Brinley Richards

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Aliases: Henry Brinley Richards; Carl Luini


Born: 13 November 1817

Died: 1 May 1885


Richards was born in Hall Street, Carmarthen, Wales, his father being organist at St Peter's Church in the town and an organiser of local musical events. He originally planned for a career in medicine. Richards won a prize at the Gwent-Morgannwg Eisteddfod of 1834, held at Cardiff, for his arrangement of the popular folk song, "The Ash Grove". As a result, he received the patronage of the Duke of Newcastle; this enabled him to study at the Royal Academy of Music, where he later became a professor. After completing his studies, he went to Paris where he became a pupil of Frederic Chopin. It was in Paris that his first major work, the Overture in F Minor, was performed.

Richards' most famous work is the song, "God Bless the Prince of Wales" (1862), written in honour of the future King Edward VII of the United Kingdom. Amongst his greatest works for the piano is the Fantasia On Favorite Airs From Meyerbeer's Opera "Les Huguenots", Op. 75. Although not Welsh-speaking, he was a patron of the National Eisteddfod of Wales and gave encouragement to Welsh music students. He used the bardic name "Pencerdd Towy", and supported Lady Llanover in her efforts to popularise the triple harp. Brinley Richards died at his home in Kensington, London, and is buried in Brompton Cemetery.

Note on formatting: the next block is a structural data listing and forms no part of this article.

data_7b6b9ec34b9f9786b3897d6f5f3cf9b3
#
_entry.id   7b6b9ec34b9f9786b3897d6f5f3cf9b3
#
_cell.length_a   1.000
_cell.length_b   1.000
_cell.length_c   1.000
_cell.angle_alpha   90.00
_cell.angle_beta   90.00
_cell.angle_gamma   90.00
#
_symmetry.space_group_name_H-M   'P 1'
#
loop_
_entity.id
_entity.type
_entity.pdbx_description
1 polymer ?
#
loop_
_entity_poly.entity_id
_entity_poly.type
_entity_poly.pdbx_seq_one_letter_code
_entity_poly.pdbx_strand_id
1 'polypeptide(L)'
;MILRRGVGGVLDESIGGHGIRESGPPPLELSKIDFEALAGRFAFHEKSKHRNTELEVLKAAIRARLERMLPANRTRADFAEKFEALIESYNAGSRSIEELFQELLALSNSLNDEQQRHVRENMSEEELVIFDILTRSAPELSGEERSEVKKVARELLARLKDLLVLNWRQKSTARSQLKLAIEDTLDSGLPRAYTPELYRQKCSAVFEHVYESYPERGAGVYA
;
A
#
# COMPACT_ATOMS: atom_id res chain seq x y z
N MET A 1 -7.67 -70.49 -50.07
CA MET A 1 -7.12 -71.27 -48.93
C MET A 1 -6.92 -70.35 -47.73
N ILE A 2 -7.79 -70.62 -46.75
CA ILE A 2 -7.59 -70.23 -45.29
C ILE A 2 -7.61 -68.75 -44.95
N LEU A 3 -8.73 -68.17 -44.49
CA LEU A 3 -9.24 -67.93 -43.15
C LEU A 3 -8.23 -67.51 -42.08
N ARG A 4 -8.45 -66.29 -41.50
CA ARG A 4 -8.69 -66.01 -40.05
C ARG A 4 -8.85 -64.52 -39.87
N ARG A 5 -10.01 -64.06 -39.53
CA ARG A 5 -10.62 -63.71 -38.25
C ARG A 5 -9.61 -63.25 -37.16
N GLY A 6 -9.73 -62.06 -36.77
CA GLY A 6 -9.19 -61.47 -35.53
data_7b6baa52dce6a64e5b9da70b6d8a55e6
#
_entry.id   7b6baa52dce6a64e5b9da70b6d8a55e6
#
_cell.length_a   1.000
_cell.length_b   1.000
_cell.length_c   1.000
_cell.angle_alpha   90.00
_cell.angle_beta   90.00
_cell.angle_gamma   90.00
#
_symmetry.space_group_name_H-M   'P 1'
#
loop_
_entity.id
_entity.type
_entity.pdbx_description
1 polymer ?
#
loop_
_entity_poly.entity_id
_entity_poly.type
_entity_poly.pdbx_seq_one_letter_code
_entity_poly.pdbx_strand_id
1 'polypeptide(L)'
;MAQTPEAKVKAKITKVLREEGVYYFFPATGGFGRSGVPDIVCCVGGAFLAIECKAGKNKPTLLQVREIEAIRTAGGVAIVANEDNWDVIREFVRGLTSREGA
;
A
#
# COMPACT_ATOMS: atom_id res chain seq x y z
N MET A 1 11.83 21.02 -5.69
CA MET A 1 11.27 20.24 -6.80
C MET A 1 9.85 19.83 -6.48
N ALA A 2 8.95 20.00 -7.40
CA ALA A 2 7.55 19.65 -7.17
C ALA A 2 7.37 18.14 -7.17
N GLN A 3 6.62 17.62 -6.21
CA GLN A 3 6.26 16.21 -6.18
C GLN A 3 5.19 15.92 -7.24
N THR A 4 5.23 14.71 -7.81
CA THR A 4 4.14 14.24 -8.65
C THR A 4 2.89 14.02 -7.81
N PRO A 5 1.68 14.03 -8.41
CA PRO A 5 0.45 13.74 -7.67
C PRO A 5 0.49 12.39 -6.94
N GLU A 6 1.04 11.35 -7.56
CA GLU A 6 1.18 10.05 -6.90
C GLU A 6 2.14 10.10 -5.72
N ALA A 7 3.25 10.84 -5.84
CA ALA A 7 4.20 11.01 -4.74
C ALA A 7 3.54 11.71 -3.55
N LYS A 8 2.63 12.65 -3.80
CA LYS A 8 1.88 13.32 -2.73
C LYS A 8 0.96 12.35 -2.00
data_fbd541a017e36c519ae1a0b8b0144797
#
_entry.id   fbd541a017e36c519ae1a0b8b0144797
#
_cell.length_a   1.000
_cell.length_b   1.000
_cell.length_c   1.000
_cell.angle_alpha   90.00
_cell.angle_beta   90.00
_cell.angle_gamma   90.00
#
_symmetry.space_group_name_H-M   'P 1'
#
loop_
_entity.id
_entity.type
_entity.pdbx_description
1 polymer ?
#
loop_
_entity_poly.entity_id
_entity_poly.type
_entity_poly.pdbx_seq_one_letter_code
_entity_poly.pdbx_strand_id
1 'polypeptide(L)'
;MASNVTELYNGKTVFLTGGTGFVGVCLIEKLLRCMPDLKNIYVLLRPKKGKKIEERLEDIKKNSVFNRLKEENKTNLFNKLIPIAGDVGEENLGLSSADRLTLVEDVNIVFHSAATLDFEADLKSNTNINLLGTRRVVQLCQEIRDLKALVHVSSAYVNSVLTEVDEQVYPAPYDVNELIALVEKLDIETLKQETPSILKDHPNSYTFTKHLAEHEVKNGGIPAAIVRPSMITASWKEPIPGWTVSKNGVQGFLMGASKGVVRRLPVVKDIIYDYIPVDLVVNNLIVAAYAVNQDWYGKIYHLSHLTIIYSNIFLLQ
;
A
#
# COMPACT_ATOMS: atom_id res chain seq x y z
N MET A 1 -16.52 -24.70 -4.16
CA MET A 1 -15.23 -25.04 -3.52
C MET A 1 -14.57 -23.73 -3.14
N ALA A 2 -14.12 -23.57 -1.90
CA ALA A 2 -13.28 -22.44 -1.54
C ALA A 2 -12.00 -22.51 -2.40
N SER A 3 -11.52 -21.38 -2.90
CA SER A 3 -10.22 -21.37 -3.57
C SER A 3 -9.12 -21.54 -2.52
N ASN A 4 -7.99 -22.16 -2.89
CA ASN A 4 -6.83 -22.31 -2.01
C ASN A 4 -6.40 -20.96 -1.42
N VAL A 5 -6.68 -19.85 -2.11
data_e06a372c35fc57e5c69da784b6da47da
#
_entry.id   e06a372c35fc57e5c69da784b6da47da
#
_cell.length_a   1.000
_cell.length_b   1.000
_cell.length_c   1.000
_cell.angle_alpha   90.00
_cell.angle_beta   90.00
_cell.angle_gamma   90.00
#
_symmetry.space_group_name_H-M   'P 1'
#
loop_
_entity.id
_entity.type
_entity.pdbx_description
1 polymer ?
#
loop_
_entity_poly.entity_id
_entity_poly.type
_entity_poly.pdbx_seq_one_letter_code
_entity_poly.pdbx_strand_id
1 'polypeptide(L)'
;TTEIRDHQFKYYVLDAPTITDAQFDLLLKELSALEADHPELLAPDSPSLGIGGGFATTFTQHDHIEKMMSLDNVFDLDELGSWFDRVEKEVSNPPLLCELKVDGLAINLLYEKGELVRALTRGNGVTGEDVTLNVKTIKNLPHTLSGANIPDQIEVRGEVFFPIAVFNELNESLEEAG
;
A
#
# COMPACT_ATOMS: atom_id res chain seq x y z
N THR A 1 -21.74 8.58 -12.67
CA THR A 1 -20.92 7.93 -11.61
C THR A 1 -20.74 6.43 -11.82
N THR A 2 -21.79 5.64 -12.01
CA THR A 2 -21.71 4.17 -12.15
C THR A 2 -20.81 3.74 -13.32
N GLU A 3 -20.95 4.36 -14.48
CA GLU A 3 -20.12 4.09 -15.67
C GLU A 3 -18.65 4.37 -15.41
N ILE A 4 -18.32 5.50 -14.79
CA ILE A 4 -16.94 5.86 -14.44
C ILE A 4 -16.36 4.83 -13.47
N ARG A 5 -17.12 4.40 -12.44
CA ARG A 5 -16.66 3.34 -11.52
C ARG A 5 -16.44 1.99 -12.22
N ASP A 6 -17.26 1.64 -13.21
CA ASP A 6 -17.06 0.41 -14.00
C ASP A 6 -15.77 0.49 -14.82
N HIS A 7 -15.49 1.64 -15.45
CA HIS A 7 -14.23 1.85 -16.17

View Wikipedia article for Brinley Richards.

List of choral works

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